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Old 02-01-2020, 10:06 AM
DinoR is offline
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Join Date: Oct 2014
Posts: 4,009
Quote:
Originally Posted by RTFirefly View Post
The point of January fundraising was to have money to contest Iowa and NH.
Any campaign that thinks it has a chance better have been doing MUCH more than simply contesting IA and NH during Jan. The schedule is different in critical ways then the old rules of thumb capture. It is front loaded in a way it wasn't when those rules of thumb entered the public consciousness. The move towards early voting and easier absentee voting effectively front loads the schedule further. That move is especially strong in states that Democrats dominate where DNC rules award extra delegates.

Some other dates to compare to that schedule. I will run through one week after the NH primary when we could reasonably expect money from a strong NH showing to start to be available for significant spending. Dates extracted from the wikipedia entry for the 2020 Dem primary page.

Quote:
January 17: No-excuse, in-person absentee voting in the Minnesota primary began.
January 18: No-excuse, in-person absentee voting in the Vermont primary, and in-person absentee voting in the Virginia primary began.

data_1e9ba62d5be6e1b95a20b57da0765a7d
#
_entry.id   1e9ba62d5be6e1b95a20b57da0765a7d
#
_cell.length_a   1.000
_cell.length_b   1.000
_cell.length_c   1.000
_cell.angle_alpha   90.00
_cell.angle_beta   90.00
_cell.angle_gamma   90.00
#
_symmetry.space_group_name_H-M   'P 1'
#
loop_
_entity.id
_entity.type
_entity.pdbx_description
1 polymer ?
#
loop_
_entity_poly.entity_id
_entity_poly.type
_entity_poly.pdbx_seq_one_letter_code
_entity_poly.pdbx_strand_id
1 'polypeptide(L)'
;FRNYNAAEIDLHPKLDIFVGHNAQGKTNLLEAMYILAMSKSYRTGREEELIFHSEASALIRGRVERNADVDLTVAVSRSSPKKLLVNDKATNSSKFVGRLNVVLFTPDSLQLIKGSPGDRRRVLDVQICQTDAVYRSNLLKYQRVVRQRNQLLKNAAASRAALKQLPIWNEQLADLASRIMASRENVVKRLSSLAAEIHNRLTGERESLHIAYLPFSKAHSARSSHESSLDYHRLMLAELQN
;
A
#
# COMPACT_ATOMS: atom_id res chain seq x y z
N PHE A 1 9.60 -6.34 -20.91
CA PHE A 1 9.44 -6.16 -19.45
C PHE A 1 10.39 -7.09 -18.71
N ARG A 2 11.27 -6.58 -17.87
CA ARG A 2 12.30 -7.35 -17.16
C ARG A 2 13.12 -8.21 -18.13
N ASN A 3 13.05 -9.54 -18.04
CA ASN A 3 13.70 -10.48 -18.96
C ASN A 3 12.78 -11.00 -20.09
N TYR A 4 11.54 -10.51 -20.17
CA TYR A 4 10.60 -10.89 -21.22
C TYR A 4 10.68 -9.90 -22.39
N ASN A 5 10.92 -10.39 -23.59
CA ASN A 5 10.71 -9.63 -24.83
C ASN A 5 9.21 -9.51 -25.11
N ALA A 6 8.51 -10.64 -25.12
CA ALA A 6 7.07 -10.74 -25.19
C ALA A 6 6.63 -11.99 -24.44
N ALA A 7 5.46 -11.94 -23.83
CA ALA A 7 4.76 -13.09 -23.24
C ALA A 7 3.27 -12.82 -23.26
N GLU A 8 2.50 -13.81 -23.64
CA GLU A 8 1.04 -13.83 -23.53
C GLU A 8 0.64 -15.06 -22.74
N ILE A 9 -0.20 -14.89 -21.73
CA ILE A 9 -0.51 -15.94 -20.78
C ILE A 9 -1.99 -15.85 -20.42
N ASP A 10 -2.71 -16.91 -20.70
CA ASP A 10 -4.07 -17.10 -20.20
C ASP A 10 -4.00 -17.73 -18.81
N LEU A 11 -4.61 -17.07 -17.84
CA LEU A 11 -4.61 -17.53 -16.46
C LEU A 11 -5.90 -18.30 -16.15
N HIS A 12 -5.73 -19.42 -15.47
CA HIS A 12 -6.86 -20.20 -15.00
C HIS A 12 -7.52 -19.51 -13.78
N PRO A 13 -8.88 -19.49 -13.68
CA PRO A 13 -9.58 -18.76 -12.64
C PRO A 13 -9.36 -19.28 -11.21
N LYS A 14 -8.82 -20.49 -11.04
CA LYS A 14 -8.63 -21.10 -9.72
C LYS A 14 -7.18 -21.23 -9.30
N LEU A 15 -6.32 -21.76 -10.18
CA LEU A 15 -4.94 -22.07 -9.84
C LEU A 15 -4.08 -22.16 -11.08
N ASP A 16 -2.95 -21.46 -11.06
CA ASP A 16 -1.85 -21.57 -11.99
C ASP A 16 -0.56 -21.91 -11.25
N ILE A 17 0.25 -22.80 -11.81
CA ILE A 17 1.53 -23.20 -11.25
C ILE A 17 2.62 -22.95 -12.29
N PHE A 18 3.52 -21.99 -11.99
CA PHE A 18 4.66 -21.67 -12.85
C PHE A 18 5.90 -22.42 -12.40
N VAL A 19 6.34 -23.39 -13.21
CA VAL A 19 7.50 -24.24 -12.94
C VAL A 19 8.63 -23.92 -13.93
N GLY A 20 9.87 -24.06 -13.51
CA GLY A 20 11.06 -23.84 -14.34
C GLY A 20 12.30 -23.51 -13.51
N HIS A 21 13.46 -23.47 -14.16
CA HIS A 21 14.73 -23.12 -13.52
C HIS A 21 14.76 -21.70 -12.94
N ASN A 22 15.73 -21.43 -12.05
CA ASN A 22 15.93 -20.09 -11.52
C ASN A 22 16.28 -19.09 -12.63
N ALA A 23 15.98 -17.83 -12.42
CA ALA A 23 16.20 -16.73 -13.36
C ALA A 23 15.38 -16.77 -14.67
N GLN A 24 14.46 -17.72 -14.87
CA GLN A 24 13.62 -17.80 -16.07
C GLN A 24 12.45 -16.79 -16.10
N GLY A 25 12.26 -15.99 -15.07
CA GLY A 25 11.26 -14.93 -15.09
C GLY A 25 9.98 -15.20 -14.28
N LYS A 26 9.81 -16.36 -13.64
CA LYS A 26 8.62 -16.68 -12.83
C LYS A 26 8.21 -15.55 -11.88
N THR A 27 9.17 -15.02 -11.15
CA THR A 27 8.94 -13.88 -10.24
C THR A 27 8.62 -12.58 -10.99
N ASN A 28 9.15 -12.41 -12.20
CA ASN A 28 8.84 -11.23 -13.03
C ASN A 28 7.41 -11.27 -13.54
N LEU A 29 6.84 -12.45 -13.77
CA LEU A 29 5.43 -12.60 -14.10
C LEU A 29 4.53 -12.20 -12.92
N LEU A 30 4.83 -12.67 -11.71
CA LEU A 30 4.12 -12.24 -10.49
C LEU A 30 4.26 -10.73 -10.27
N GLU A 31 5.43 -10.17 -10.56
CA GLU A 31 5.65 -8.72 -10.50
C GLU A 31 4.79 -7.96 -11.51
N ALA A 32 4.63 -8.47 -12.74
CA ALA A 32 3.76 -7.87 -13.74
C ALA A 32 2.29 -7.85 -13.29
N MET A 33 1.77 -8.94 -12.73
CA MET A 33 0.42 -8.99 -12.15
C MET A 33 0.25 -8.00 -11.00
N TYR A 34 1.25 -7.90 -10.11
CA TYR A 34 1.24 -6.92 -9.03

January 20: Early voting began in the North Dakota firehouse caucuses.
January 24: No-excuse, in-person absentee voting in the Idaho primary began.
January 25: No-excuse, in-person absentee voting in the Michigan primary began.

February
February 2: No-excuse, in-person absentee voting in the Maine primary begins.[386]
February 3:
Iowa caucuses
Early voting in the California primary begins.
February 11: New Hampshire primary
February 12: Early voting in the Tennessee primary begins.
February 13: Early voting in the North Carolina primary begins.
February 15: Early voting in the Nevada caucuses begins.
February 17: Early voting in the Arkansas primary begins.
February 18:
Early voting in the Texas and Utah primaries begins.
Early voting in the Nevada caucuses ends.
6 states are already voting. 7 will be voting by the time of the Iowa caucus. California, with its giant haul of delegates, mails its absentee ballots the same day as Iowa. That means 8 states voting before the NH primary. 15 states that aren't either Iowa or New Hampshire will be voting before a post NH fundraising bump can reasonably start to have any significant effect. This primary is simply not the same as primaries where the old rules of thumb worked.

The numbers may not matter as a story by the time they are released. They are huge for not getting crushed in the votes that won't be reported until early March.